Yvonne Guzman

MVC Hears Presentation of Approaches to Control Traffic and Save Island Roads

Members of the Martha’s Vineyard Commission heard last week about a comprehensive new effort to lessen the number of cars on Island roads and make sure that those roads maintain their rural character.

In order to solve the Island’s traffic troubles and preserve its country feel, the MVC must embrace a plan and aggressively seek federal funds for two goals, they were told: establishing a system for reducing the number of cars on Island roads and rewriting government standards for road construction, at least as they apply to the Island.

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Environmental Impact of Prospected Golf Club Is Debate at Hearing

Developers at a hearing last night described the Meeting House Golf Club project as a blessing for the environment. The project would remove nitrogen from the groundwater, they said, improve the salinity of the Edgartown Great Pond and protect the rare plant known as gypsywort.

Some members of the public questioned those claims. And two opponents of the project hinted that scientific experts will appear, when the hearing continues, to offer different ideas about the environmental impacts of the golf resort proposed by Rosario Lattuca.

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Year 1998 Was Time of Turmoil for Island: Progress Made Despite Political Battles

On a sunny and busy day this July, Oak Bluffs post office square was filled with the sounds of a man and a woman arguing angrily about whether or not the town should install a $14 million sewage system.

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Quality of Life Was Island's Biggest 1997 Issue

Across the Island, hundreds of acres of beautiful land were designated as conservation property and protected from development.

Still, prominent conservationists joined together to make a dire prediction, that all the Vineyard's undeveloped land will be built upon by 2005.

Meanwhile, throngs of cars were increasingly viewed as villains on the Island's two-lane roads.

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Activist Group in Oak Bluffs Works for Holiday Harmony

The Fourth of July weekend in Oak Bluffs was a big mess last year, everyone said.

There was too much traffic. An ambulance couldn’t get through a street crowded with people. There were clashes between cultures and, when people talked about the weekend later, blatant racism.

Bob Holland of Oak Bluffs stayed home, but he heard all about it. And he sees no reason why all these people shouldn’t enjoy Oak Bluffs on its biggest holiday weekend.

So this year, he will be there to help with other members of the new Martha’s Vineyard Million Man Association.

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Oak Bluffs Celebrates Juneteenth

David Corbitt of Indianapolis discovered Oak Bluffs this weekend. A second-year law student, Mr. Corbitt traveled here at the urging of a college friend.

Serena Henry came from Atlanta, and Phyllis Buford came from St. Louis, with her family. She joined friends from Kansas City, Mo.

Bobby Hall traveled here from Florida, and he had a great time.

“It doesn’t get much better than this,” said Mr. Hall, who joined about 800 people Friday night for live music, dancing and sunset at Inkwell Beach.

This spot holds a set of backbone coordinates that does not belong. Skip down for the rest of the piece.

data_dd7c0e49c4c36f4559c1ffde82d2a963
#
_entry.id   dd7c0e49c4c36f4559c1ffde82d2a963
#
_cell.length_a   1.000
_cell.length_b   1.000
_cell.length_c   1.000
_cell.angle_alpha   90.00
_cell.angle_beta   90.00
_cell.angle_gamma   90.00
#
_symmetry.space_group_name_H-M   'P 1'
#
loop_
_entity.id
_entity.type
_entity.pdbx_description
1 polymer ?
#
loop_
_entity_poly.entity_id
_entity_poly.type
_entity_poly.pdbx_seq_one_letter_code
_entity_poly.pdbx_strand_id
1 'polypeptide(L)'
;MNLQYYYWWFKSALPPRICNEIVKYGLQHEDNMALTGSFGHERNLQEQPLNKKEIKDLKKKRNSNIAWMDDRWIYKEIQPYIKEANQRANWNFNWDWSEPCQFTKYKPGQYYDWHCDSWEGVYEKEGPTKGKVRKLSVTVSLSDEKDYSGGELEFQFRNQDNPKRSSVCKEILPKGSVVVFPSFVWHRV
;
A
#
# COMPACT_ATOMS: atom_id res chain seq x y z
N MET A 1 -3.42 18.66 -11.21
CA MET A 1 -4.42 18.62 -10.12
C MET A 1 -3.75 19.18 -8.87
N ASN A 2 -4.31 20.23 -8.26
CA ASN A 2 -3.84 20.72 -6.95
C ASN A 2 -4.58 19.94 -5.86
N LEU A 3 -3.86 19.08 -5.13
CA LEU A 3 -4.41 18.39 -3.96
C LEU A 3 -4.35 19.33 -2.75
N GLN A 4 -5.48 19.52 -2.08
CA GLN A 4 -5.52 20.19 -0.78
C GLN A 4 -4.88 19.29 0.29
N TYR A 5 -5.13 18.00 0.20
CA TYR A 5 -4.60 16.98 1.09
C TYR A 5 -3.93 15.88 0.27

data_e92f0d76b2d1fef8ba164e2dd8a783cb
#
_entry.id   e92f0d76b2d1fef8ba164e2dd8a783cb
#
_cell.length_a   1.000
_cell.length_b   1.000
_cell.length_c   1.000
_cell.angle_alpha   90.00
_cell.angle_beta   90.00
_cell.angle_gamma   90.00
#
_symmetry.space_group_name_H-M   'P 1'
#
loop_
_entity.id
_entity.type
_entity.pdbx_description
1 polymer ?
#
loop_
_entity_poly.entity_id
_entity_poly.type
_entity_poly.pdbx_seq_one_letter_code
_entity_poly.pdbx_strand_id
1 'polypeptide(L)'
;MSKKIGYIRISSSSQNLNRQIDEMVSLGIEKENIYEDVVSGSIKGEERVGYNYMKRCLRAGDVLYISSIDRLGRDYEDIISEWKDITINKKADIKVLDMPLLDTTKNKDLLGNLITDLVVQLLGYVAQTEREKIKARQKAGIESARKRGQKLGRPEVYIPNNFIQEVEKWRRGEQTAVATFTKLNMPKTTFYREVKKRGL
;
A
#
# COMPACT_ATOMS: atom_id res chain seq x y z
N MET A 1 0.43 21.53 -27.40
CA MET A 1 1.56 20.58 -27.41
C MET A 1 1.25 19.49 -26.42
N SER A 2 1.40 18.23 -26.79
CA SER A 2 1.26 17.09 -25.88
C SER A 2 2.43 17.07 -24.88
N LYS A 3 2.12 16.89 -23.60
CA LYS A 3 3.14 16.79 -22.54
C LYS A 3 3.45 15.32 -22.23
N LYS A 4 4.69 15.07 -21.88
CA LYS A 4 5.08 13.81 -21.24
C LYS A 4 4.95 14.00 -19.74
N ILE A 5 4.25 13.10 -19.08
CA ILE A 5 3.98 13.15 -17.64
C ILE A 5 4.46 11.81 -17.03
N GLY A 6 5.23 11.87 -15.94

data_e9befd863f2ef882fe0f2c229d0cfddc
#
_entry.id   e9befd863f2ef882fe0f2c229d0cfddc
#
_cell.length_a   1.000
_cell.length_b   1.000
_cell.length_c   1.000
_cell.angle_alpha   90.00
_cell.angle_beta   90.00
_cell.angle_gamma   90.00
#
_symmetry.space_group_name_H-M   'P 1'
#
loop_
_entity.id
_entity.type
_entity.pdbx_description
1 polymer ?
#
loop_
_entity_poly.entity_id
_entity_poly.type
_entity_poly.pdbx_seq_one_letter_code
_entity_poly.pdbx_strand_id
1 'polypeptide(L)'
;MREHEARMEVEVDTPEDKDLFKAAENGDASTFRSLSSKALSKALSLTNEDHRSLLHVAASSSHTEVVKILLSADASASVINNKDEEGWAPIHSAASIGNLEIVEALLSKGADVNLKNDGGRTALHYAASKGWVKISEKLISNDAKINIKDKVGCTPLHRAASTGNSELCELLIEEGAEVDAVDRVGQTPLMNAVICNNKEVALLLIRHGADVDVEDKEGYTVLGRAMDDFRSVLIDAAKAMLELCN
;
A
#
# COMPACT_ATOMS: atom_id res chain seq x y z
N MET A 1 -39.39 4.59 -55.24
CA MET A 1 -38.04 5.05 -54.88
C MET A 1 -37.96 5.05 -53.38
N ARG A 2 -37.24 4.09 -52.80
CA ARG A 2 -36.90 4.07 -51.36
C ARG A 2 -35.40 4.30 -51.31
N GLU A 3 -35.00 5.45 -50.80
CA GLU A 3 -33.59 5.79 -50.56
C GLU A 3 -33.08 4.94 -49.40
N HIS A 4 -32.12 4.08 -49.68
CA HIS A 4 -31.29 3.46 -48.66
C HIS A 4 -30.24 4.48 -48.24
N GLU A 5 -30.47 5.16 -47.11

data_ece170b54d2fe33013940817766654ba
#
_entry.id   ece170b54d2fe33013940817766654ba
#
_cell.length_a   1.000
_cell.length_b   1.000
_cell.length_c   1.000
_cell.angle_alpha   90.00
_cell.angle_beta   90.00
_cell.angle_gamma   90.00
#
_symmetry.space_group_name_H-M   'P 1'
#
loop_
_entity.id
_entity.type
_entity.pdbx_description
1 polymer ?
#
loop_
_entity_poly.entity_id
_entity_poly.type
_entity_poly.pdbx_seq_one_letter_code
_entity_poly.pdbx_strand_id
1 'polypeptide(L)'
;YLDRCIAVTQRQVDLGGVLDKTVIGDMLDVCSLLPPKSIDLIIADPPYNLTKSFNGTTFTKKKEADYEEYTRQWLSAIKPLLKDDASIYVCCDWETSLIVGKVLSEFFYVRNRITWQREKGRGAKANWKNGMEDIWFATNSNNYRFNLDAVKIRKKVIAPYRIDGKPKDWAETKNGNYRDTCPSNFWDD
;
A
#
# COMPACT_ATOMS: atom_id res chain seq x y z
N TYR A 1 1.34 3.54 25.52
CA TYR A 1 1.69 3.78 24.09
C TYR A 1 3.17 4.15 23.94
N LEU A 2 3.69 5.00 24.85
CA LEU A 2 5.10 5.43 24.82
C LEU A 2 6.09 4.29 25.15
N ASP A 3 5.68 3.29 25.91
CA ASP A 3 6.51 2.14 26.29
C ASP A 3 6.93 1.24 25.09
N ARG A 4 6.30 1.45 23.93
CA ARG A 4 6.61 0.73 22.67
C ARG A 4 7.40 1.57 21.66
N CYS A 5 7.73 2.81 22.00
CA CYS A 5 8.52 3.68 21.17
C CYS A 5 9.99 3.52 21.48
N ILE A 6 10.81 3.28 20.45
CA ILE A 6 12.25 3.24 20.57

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Organizers of Weekend Are Pleased

Several hundred people attended special events this weekend in Oak Bluffs, reducing gridlock downtown and adding to the festive atmosphere.

And it all happened because of a chance meeting on Memorial Day at the Dragonfly art gallery in Oak Bluffs.

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Oak Bluffs Celebrates Fourth

Oak Bluffs is the place to be for the Fourth of July weekend.

That’s always been the case, according to many residents, and now they have one more reason to think so.

This weekend, the community will conduct its First Annual Juneteenth Day of Independence, a Multicultural Celebration. Events include a beach concert Friday and a dance Saturday. Both nights will feature live music, plenty of food and several vats of non-alcoholic ginger beer.

And townspeople are predicting great success.

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Chilmarkers Ponder the Question: How Big Should the New School Be?

The Menemsha School still has a great old-fashioned school bell, sounded daily by a rope that dangles down from the roof.

Children of different grades still sit in class side by side and play together in a playground bordered by a foresty area they call "twiggyland." Many townspeople were educated here, in the same place as their parents and grandparents.

Today, the challenge to Chilmark is maintaining the special qualities of this rural school while making room for growth.

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Charter School Serves Students By Innovating
Yvonne Guzman

The classroom is both comfortable and practical. Furnished with stacks of books, a Macintosh computer and a sprawling leather sofa, it is a bright room with windows offering a view of a forest and enough light to nourish three potted plants.

Here, nestled in the giant L-shaped sofa, half a dozen students read novels and write in journals. Some talk quietly, and others work on "dialogue journals." That means they write entries directed to teacher Meredith Collins, then leave the notebooks in a basket, where Miss Collins finds them and writes responses.

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